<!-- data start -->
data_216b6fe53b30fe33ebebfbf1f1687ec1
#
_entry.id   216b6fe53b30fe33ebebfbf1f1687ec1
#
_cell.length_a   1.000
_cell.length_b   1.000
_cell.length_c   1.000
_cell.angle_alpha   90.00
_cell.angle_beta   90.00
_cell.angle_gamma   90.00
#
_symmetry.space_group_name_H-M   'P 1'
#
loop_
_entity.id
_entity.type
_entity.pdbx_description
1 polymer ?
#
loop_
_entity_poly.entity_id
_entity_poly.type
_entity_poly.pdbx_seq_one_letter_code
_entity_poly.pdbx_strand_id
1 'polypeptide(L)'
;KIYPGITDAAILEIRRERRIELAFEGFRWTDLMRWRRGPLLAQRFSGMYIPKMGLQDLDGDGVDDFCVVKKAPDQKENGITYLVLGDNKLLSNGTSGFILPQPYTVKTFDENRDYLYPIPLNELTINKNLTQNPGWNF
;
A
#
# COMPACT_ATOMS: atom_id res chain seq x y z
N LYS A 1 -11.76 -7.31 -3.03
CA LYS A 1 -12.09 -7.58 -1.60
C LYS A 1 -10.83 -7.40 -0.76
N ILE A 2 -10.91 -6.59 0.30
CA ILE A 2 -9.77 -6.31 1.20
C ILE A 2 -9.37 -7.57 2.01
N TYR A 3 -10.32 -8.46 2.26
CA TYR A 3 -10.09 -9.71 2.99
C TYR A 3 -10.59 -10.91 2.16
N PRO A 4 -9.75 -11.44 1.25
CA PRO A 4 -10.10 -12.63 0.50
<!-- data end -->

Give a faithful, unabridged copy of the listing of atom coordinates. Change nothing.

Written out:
data_216b6fe53b30fe33ebebfbf1f1687ec1
#
_entry.id   216b6fe53b30fe33ebebfbf1f1687ec1
#
_cell.length_a   1.000
_cell.length_b   1.000
_cell.length_c   1.000
_cell.angle_alpha   90.00
_cell.angle_beta   90.00
_cell.angle_gamma   90.00
#
_symmetry.space_group_name_H-M   'P 1'
#
loop_
_entity.id
_entity.type
_entity.pdbx_description
1 polymer ?
#
loop_
_entity_poly.entity_id
_entity_poly.type
_entity_poly.pdbx_seq_one_letter_code
_entity_poly.pdbx_strand_id
1 'polypeptide(L)'
;KIYPGITDAAILEIRRERRIELAFEGFRWTDLMRWRRGPLLAQRFSGMYIPKMGLQDLDGDGVDDFCVVKKAPDQKENGITYLVLGDNKLLSNGTSGFILPQPYTVKTFDENRDYLYPIPLNELTINKNLTQNPGWNF
;
A
#
# COMPACT_ATOMS: atom_id res chain seq x y z
N LYS A 1 -11.76 -7.31 -3.03
CA LYS A 1 -12.09 -7.58 -1.60
C LYS A 1 -10.83 -7.40 -0.76
N ILE A 2 -10.91 -6.59 0.30
CA ILE A 2 -9.77 -6.31 1.20
C ILE A 2 -9.37 -7.57 2.01
N TYR A 3 -10.32 -8.46 2.26
CA TYR A 3 -10.09 -9.71 2.99
C TYR A 3 -10.59 -10.91 2.16
N PRO A 4 -9.75 -11.44 1.25
CA PRO A 4 -10.10 -12.63 0.50